What is a breast augmentation?
A breast augmentation is a cosmetic surgical procedure performed to enlarge the breasts. There is a choice between two types of implants: silicone or saline. The implants are placed into a woman’s body either behind the breast tissue or the chest muscle. It is a cosmetic procedure and will not be covered by your insurance.
Why do women get breast implants?
A breast augmentation is one of the most common plastic surgeries sought by women of all ages for various reasons. The American Society of Aesthetic Plastic Surgery identified Breast Implants as the #1 cosmetic surgery for women age 24-42. ASAPS Statistics There are many reasons women choose to get breast implants here are just a few:
- First, some women simply wish to have larger breasts. While there is no one “correct” size for a woman’s breasts, many women feel as though their breasts are too small for their bodies.
- Next, women seek augmentation to correct asymmetrical breasts, that is, breasts that differ in size. There are only a very small percentage of women that have perfectly symmetrical breasts, but the difference between the two breasts may vary slightly to a much larger difference. The breasts may differ in both size and shape.
- Next, many women want a breast augmentation because they feel as though their breasts have deflated. This lack of fullness may have been caused by a small to significant weight loss, aging, or after having children.
- Finally, women may want a breast augmentation due to a congenital abnormality called tubular breast deformity. This is a condition that many women are unaware even exists, but between one and five percent of all breast augmentations completed are for this condition. To learn more about it please visit our Tubular Breast Deformity page here.
Am I a candidate for breast augmentation / breast enhancement surgery?
Once you have decided that you would like to have a breast augmentation, you should first investigate whether or not you are a candidate for surgery. Although one should come in for a consultation to determine whether or not surgery is an option, here are a few of the reasons patients are typically turned away from our office:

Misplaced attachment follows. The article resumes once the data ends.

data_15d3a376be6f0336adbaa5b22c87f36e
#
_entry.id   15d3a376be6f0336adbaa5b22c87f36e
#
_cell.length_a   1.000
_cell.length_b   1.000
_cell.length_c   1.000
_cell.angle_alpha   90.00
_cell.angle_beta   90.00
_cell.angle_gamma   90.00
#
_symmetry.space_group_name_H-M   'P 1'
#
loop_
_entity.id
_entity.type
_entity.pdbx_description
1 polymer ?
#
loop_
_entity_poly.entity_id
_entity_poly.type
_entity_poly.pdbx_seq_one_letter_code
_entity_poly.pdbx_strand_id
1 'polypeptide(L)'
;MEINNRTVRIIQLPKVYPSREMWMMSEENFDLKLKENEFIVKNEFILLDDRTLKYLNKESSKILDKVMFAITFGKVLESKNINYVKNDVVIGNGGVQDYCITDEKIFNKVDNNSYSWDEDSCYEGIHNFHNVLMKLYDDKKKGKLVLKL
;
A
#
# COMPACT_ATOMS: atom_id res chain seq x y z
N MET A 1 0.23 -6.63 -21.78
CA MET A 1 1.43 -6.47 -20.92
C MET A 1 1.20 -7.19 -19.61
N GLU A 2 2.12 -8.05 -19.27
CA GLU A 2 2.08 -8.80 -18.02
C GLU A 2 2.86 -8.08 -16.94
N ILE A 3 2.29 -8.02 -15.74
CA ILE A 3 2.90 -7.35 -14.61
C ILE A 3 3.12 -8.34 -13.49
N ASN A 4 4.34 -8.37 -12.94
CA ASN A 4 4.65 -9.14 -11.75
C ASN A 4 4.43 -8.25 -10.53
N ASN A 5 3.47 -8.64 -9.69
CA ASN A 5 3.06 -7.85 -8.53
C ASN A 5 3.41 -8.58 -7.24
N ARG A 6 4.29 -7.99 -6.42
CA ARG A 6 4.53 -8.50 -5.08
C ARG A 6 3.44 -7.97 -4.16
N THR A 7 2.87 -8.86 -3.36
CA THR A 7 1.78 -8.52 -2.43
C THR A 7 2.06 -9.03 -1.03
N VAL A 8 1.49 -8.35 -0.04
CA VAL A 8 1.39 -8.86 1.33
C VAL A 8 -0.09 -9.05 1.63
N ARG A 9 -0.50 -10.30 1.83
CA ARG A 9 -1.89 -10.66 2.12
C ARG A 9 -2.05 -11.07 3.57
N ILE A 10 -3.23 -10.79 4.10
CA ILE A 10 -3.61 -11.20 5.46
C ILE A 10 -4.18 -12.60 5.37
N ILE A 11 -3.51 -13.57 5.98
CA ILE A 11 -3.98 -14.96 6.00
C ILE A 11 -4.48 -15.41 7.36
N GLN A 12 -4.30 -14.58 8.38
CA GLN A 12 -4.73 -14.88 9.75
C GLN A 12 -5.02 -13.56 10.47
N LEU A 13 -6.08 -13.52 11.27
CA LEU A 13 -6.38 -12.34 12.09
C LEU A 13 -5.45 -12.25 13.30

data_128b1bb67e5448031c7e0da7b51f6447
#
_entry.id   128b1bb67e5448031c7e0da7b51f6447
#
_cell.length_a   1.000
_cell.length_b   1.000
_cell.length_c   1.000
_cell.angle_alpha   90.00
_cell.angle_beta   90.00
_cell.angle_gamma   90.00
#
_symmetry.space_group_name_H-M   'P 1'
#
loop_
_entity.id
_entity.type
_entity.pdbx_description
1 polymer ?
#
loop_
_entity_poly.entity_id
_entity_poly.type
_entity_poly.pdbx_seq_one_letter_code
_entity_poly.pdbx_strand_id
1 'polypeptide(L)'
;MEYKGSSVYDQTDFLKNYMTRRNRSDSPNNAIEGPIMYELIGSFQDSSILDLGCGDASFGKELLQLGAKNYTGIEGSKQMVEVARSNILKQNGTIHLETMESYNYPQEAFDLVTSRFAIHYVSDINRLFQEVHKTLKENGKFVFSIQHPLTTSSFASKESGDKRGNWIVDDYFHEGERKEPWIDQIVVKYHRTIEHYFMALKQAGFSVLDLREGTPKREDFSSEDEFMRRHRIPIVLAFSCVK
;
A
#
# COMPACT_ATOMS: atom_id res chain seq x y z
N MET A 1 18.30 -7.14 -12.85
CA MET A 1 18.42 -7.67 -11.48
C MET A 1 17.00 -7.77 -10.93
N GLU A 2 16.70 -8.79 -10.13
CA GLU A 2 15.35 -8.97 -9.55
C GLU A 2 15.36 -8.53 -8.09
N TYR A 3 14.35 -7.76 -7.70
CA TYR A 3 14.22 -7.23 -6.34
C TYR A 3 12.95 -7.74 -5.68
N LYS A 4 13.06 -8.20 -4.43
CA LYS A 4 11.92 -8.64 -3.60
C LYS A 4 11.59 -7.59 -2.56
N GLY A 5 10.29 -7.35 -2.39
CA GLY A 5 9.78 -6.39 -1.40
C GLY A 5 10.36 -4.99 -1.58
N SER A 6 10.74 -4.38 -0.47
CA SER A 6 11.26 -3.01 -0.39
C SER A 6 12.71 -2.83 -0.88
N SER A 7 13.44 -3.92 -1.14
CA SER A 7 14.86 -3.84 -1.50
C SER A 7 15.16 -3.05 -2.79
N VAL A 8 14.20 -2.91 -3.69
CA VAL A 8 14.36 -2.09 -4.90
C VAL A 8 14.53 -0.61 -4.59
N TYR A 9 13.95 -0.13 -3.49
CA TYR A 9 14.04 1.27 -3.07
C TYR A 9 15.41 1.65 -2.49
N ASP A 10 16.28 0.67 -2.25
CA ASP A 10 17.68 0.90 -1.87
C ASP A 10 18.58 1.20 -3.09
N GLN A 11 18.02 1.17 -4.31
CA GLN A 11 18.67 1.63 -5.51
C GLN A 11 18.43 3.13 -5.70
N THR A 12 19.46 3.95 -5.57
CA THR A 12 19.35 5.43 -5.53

- Dr. McClellan does not perform any elective, cosmetic surgery on smokers. This is for a variety of reasons including poor wound healing and an increased risk of infection.
- One common misconception about breast implants is that as soon as you are 18 you may get an augmentation; however, this is only partially true. As of November 2006, the FDA approved silicone implants only for women over the age of 22. This means that patients between the ages of 18 to 21 are only allowed to have saline implants. The difference between the two types of implants will be described if further detail in the next section. Unfortunately, these younger women can shop around to other plastic surgery offices and find a surgeon that would have no problem giving them silicone implants; Dr. McClellan is not one of these surgeons. Patient safety is his number one concern and maintaining his code of ethics is something that he pledged and continues to follow in his practice.
- Body dysmorphic disorder is a condition in which a person is obsessed with reaching perfection in their bodies, typically by getting at least one surgery, but generally multiple surgeries. Someone with this condition is not likely a candidate for a breast augmentation performed by Dr. McClellan because it is important for one to set realistic surgical goals.
What are the potential risks involved with a Breast Augmentation?
As with any surgery, there are risks involved with getting a breast augmentation. Here is a list of some of the more common complications:
- Infection – Anytime that your body is opened up and a foreign object is placed into it, there is a chance for infection. Dr. McClellan, as well as the Operating Room (OR) staff, works tirelessly to ensure that every measure is taken to minimize the potential for infection.